a) determining benchmarks and their scopes, which will allow one to reach a compromise in the unsustainable production-consumption model, where the demand for particular goods exceeds their supply,

b) determining mutual relationships between particular contractors and benchmarks,

c) evaluating the scope of compromise in case of all contractors on the basis of the above-mentioned data.

This paper presents the unsustainable production-consumption model, in which contractors, including producers and consumers of particular goods, play a part.

2. The solution of the problem

In this model it is assumed that the total supply of goods does not cover the total demand for them in a given period of time, which can be shown in the form of the - mentioned demand and supply vector fulfilling the following conditions:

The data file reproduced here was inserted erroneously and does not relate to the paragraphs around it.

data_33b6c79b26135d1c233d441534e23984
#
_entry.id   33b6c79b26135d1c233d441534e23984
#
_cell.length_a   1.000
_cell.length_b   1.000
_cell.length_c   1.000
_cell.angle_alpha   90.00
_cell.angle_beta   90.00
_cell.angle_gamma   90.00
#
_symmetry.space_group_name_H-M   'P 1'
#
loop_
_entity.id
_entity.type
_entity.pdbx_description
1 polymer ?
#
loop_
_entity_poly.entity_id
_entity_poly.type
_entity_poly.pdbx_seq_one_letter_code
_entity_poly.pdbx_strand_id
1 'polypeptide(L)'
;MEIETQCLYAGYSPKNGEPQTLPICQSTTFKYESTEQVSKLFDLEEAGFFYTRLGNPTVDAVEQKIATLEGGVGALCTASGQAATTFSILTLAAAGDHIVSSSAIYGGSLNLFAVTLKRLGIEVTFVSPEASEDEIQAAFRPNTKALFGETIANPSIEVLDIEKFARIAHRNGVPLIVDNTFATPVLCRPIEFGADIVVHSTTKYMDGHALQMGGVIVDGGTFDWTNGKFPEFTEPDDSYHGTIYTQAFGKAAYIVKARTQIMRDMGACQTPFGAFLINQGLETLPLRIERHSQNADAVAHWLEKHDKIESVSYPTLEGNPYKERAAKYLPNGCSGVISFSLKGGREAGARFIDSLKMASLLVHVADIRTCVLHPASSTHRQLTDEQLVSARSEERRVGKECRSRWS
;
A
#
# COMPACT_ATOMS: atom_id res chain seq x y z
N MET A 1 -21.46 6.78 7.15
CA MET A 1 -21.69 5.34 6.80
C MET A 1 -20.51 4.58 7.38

1) ,

2) ,

3) .

The first coordinates (from 1 to *m*) of the vector , denoted by positive
numbers represent producers supply. The final coordinates of the vector denoted
by negative numbers represent consumers demand. Condition no. 3 shows that the
production does not cover the demand for particular goods. To balance
the model (when supply equals demand) contractors must make concessions.
The possible maximum concessions are denoted by the vector fulfilling the following conditions:

1) ,

2) .

For means a maximum possible increase in production of this pro- ducer. For means a maximum possible decline in demand of this con- sumer. Condition no. 2 makes balancing possible, as the total possible number of concessions of all the contractors is smaller than the number needed to balance the model.